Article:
Special Report: 2008 R&D Survey

Our annual survey finds R&D adapting to tighter economic times.

By David Feder, Contributing Editor

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There were 28 questions in total on our survey, and infographics from all 28 are on our web-based version of this story; click here for entire survey. You can also see prior years’ R&D Surveys by going to www.foodprocessing.com and typing “R&D Survey” into the search bar.
Note: Our past four R&D surveys were reported in the fall of each year, usually October or November. 

Faced with seemingly opposing demands of increased emphasis on health and market demand for lower prices, processors appear to be changing the way they approach research and development. At least this year.

Of all the things R&D departments could be told to prioritize for this year, “manufacturing cost reduction” was in a virtual tie with the obligatory food safety for first place. That’s among the findings of our 37th annual R&D survey.

Actually, after the year we’ve had, food safety shouldn’t be dismissed so easily. It got 40 percent of the first-place votes with cost reduction pulling 24 percent of the ballots (those were the only two of the eight answers to garner more than 10 percent of first-place votes). But when a weighted multiplier was assigned to each vote, the score was even closer. With the low score winning, as in golf, food safety got a 2.69 to cost reduction’s 2.71. The next closest response was formulating products for preventive health, way back at 4.18.

According to Nathan Morris, director for R&D-snacks, at Minneapolis-based General Mills Inc., the dictum will be “margin management — supporting cost reductions in all areas of the business, not just manufacturing.”

“Economic issues will hit us all very soon,” adds Michael Garza, director of product development for Tulocay & Co., a Napa, Calif.-based gourmet sauce and condiment manufacturer. “The ability to stay relevant in an economic downturn will make or break many companies.”

Ingredient prices are through the roof. Rising costs for commodities is having a ripple effect felt throughout the industry. And now consumers in Haiti, Senegal and Pakistan are rioting over high food prices. (And any relief in fuel prices expected by the diversion of corn to ethanol ain’t happening yet, folks.)

"The rapid escalation in labor, energy, transportation and raw materials costs -- compounded by increased demand for the same resources from the proliferation of biofuels manufacturing -- are issues important to the health of the food processing industry in the near future,” says Mark Miller, plant manager of L.F. Lambert Spawn Co., a Coatesville,Pa.-based supplier of products to the mushroom industry.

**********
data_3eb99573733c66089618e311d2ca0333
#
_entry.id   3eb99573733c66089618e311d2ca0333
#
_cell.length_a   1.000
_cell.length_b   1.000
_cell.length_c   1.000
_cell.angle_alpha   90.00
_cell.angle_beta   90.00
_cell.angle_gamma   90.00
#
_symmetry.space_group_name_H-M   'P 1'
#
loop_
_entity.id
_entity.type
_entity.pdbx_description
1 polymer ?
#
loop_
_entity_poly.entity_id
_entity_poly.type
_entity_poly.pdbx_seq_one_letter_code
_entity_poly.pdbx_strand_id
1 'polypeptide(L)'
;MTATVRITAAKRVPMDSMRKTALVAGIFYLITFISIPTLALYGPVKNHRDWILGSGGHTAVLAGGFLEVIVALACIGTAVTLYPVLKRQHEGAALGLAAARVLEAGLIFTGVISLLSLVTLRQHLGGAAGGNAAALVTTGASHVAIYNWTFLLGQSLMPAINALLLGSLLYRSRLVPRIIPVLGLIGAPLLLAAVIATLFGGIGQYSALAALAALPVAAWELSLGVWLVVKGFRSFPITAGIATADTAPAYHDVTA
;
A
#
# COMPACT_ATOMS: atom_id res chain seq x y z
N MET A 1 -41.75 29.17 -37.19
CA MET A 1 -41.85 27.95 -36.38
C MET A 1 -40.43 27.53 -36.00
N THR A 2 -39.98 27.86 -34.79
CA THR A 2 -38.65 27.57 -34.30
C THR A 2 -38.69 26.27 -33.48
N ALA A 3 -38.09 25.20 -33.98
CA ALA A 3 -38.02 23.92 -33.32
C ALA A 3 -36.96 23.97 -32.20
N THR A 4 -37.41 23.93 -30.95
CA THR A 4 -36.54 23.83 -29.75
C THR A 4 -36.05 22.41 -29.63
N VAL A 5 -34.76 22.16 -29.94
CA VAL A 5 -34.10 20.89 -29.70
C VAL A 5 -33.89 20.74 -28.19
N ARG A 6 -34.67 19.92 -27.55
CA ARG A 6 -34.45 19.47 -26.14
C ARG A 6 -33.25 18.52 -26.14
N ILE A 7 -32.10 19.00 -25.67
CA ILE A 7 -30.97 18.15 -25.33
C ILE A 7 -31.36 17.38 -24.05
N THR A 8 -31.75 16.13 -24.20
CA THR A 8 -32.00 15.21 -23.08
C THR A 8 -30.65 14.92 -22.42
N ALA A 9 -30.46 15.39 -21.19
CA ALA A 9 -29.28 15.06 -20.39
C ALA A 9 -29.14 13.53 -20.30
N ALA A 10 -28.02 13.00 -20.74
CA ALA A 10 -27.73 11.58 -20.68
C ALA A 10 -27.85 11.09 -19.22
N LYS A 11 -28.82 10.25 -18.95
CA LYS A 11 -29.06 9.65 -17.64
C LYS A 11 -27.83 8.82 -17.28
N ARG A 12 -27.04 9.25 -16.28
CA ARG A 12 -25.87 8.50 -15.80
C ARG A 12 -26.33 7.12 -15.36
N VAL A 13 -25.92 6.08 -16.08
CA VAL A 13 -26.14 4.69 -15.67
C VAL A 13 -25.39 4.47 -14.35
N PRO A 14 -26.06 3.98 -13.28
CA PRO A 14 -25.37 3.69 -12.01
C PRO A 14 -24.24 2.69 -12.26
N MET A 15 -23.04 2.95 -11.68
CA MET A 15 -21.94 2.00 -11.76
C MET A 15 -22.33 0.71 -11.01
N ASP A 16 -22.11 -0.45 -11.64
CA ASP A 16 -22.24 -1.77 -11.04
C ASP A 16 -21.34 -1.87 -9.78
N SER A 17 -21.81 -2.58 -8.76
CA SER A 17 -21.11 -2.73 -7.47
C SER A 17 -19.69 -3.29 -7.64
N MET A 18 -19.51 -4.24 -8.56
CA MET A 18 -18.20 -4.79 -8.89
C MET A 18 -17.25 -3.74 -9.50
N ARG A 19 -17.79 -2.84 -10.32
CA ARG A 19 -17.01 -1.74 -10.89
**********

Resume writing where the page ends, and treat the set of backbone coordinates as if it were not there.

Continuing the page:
“If these trends continue, it’s inevitable we’ll see much more of our food production going outside the borders, especially for commodities such as fresh fruits, vegetables and grains." Miller then adds, "While this might be good for some big, global businesses, it's bad for small domestic food and supply-related industries.”

Who’s involved

The last two years saw a mad rush to appeal to consumers seeking the “good-for-you” added value of healthier formulations across the board. Whether it was retooling recipes and processes to get out trans fats or adding nutraceuticals such as antioxidants, food and beverage makers had their hands busy, and everyone was involved on some level.

Two-thirds of our respondents report they have a formal product development team and another 21 percent say it’s less than formal. Only 13 percent said they don’t have a team.

The key trend we identified in last year’s survey remains: Marketing & sales is right behind R&D in terms of being most involved in setting the company’s product development goals. However, the R&D dept. did gain 7 percentage points this year. CEOs and General Management gave up 18 and 12 points, respectively, and Manufacturing lost 10 percentage points.

While Marketing is little further behind R&D in numerical representation on the product development team it outranks R&D in deciding which product ideas to explore further. Figure 4 shows increased power for both Marketing (up 6 percentage points) and R&D (up 11 points). R&D actually ranked just behind General Management on this question last year.

As you’d expect, R&D titles make up most of the product development teams -- 93 percent of respondents have ’em. After Marketing, a tad more than half involve Manufacturing and General Management – 52 percent for each. Purchasing and financial departments are a part of the R&D team to the tune of 29 and 28 percent, respectively.

One-fourth of those polled say their suppliers also are involved in helping develop and reformulate products. That’s good news for ingredient companies, proving the increasingly popular trend of providing “solutions” vs. “ingredients” is having a positive impact. One interesting point of contribution is that of outside consultants: 14 percent of those responding said they include such third-parties on the R&D squad.

The push for cross-functional teamwork continues, but where last year saw a 64-36 split of centralized over decentralized decision-making regarding new product development, this year the balance tipped toward more greater centralization at 70-30.

Once a company’s product development goals have been set, of course, it has to identify new product ideas. Internal research and focus groups are how the vast majority — 92 percent — say they accomplish this. Still, 42 percent rely on research provided by suppliers. Interestingly, nearly a quarter go outside, relying on an external product development company.

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